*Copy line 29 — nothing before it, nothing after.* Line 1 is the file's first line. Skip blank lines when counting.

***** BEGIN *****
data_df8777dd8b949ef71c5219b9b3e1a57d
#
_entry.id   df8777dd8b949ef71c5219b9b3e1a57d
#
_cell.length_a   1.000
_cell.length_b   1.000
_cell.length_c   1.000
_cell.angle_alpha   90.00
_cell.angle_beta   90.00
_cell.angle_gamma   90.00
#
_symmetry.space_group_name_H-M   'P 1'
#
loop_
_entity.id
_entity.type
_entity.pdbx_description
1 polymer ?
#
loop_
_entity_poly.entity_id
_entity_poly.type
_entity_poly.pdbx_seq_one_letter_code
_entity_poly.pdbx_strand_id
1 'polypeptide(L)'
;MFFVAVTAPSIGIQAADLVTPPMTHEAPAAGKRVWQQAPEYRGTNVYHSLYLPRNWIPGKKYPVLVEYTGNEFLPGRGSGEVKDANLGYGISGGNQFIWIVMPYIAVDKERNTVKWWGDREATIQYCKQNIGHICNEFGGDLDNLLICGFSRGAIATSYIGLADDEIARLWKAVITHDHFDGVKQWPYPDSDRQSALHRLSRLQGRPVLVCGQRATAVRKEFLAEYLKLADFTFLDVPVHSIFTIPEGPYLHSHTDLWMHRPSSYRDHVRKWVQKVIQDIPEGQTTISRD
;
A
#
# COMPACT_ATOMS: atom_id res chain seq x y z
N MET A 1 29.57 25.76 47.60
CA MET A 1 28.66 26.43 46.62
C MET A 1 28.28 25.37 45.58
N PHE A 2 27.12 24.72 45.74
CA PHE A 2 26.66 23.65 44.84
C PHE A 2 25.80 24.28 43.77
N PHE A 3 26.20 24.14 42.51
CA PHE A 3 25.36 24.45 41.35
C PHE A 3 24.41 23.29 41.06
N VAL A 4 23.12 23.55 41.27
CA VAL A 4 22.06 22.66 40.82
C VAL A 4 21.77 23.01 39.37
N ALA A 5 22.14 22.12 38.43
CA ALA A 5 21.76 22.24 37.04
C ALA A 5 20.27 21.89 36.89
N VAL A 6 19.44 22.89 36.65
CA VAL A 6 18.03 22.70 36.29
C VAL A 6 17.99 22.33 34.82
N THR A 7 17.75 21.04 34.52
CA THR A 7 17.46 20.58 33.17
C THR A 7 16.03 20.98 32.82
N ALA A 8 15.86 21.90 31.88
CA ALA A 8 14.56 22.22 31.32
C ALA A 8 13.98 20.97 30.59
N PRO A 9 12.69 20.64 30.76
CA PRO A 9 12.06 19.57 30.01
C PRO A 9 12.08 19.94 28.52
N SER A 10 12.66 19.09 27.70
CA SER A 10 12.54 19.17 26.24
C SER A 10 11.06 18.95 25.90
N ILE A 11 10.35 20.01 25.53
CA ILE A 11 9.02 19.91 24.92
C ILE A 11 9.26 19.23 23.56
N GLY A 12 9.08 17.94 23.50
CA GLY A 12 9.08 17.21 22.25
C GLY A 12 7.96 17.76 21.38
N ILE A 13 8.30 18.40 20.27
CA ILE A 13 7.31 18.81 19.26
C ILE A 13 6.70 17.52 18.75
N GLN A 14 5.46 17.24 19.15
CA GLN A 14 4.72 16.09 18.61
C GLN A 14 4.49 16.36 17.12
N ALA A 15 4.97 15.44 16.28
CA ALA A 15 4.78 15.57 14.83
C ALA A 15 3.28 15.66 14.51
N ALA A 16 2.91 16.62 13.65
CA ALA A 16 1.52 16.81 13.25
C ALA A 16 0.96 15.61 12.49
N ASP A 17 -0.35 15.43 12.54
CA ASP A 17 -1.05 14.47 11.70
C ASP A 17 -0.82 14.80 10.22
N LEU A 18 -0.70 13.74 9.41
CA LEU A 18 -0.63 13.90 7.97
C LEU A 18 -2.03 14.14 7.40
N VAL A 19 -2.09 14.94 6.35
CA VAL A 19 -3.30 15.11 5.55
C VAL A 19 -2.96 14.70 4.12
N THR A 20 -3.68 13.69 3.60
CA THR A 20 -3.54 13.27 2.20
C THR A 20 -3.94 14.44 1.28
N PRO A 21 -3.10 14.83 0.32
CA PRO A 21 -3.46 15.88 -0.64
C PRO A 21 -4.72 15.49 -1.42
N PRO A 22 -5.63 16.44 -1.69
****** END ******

#